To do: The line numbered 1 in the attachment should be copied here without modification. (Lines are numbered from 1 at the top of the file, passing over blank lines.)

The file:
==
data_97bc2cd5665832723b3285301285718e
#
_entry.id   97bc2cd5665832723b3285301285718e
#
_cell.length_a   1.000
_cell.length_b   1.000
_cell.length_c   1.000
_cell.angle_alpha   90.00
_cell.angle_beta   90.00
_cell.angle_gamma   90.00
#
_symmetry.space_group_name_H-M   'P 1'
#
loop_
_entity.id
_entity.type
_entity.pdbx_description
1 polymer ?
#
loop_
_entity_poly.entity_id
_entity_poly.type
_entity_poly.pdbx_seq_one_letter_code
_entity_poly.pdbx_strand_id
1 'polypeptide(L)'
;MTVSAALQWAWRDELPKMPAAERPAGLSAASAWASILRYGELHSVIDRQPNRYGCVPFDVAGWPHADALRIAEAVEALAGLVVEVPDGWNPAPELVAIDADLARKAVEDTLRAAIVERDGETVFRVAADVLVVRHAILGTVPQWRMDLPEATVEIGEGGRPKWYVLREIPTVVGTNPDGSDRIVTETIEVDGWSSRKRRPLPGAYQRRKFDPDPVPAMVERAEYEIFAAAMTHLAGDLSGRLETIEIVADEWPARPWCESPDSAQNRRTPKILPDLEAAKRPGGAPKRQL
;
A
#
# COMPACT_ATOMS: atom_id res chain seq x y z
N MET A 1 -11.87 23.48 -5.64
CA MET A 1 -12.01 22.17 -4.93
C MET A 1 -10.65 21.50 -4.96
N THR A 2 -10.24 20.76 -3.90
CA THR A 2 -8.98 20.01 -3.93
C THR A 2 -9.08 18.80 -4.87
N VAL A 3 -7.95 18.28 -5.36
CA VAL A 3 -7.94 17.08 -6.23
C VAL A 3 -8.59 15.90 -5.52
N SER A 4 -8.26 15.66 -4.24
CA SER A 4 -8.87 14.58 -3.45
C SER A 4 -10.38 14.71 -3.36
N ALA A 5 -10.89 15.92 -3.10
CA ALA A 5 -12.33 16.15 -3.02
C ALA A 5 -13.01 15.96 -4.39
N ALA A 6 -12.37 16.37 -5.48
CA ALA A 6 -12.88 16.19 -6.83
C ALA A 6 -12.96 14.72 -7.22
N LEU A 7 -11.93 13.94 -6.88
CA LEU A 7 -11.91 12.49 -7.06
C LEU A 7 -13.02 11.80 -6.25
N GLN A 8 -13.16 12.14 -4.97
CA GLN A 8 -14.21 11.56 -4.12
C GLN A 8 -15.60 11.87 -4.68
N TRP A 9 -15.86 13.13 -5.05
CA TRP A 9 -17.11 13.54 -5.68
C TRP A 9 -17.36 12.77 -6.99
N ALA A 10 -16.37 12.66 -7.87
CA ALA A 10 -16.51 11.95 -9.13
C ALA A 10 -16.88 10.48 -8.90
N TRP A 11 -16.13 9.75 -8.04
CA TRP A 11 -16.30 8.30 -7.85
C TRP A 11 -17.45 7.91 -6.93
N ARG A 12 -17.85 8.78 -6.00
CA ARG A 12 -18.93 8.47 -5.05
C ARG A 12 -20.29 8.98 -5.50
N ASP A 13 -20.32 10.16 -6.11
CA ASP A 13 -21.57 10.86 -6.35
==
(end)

data_97bc2cd5665832723b3285301285718e